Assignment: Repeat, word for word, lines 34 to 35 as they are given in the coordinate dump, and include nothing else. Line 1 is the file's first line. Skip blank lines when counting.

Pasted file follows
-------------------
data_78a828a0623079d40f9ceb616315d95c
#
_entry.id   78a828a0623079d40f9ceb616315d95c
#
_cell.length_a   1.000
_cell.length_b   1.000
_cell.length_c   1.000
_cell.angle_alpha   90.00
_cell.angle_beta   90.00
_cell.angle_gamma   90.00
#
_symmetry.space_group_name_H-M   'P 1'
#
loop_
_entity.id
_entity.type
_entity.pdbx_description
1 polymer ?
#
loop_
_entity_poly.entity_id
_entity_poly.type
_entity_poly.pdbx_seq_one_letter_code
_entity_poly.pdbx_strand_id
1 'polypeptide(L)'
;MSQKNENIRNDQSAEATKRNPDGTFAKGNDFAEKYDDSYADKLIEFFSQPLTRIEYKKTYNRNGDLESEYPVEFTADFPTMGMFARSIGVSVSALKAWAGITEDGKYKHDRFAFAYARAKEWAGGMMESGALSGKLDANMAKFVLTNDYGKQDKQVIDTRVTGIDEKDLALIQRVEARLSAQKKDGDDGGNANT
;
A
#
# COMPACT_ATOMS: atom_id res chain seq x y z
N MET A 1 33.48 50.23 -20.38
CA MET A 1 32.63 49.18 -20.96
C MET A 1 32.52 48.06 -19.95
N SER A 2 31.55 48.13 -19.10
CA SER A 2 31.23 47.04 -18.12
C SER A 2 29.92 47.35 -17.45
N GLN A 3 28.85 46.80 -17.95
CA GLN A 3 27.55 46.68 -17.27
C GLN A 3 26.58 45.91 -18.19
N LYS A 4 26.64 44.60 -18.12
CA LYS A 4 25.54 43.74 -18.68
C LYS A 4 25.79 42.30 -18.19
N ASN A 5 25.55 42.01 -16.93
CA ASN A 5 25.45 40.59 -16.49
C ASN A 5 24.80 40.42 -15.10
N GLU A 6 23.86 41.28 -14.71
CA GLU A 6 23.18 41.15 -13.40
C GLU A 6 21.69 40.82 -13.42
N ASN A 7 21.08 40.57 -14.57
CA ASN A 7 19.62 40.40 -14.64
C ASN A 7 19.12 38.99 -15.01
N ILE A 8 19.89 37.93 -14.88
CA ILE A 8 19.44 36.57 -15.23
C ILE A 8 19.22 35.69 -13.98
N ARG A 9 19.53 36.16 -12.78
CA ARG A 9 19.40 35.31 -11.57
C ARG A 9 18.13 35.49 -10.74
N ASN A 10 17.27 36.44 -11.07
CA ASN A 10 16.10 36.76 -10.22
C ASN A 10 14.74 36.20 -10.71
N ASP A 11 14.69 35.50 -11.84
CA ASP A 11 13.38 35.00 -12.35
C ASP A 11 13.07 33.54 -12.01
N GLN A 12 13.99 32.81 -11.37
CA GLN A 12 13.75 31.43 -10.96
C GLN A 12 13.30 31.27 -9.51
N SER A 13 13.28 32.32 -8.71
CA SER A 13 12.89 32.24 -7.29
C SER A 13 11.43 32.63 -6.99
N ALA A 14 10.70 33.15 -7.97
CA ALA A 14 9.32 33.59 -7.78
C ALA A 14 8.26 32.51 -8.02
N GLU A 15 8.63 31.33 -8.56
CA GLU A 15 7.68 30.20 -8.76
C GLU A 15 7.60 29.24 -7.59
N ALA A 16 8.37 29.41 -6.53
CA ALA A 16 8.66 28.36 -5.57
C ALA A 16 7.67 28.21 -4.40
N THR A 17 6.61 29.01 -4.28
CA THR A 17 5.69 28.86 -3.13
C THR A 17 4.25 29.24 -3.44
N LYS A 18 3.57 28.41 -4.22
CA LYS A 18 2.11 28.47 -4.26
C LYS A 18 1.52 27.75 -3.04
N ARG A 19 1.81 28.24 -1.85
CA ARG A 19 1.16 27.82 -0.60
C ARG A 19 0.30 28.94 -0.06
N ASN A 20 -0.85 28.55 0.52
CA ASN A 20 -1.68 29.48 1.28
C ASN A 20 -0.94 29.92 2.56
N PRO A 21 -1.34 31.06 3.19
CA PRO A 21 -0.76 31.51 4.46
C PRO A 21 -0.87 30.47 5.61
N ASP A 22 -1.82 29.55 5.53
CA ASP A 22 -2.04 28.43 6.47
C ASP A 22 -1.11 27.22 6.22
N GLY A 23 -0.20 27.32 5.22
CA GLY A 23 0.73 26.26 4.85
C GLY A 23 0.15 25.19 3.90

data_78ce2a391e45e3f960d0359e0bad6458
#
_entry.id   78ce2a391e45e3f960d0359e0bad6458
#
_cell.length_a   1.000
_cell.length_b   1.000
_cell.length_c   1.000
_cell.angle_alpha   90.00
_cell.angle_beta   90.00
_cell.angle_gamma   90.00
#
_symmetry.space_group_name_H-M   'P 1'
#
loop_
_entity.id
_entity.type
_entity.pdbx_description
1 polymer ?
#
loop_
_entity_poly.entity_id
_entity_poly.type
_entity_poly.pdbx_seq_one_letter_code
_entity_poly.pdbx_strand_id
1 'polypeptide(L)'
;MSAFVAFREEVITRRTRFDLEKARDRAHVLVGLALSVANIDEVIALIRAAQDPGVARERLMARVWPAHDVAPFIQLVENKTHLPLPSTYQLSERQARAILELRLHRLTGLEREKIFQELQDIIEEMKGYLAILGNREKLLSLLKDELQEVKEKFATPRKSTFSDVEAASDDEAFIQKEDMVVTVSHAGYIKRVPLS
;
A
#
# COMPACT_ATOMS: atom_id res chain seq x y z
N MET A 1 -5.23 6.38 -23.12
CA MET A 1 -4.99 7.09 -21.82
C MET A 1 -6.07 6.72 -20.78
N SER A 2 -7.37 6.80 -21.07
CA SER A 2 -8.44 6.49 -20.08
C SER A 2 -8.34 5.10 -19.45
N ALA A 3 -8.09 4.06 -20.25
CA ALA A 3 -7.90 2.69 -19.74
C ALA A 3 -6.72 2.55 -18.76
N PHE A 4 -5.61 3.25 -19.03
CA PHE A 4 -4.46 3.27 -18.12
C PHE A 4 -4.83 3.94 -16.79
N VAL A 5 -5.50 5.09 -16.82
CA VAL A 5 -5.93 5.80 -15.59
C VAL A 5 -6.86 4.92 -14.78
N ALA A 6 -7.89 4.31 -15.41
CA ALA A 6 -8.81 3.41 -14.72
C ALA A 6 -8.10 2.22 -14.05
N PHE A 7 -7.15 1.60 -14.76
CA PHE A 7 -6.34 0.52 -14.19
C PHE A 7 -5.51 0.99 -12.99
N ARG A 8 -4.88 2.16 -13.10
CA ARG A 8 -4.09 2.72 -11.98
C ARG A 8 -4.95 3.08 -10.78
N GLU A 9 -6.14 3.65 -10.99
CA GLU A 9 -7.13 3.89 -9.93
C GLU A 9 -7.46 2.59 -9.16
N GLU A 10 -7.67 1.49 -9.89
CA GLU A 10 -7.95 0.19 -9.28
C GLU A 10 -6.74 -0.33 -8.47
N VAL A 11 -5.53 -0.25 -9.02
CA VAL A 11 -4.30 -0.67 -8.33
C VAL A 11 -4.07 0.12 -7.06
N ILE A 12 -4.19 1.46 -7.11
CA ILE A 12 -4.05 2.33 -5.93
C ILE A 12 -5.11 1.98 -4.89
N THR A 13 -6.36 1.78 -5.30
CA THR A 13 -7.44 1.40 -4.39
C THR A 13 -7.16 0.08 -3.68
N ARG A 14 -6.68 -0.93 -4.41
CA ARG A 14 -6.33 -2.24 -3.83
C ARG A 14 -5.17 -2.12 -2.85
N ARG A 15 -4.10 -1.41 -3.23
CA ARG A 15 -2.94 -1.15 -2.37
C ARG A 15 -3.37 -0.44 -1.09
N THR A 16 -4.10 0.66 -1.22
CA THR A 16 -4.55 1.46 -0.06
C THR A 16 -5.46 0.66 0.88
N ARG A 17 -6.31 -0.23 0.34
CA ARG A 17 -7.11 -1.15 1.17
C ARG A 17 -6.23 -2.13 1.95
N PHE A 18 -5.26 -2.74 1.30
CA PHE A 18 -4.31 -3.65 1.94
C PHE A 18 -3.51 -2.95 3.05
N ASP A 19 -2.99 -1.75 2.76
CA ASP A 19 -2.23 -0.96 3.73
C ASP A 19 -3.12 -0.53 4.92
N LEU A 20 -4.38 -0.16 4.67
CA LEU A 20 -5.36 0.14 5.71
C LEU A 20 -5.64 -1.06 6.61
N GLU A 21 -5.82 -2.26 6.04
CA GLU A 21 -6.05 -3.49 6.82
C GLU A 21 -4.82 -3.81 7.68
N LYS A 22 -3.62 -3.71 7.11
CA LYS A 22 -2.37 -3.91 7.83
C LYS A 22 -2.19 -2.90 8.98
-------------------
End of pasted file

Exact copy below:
N SER A 2 31.55 48.13 -19.10
CA SER A 2 31.23 47.04 -18.12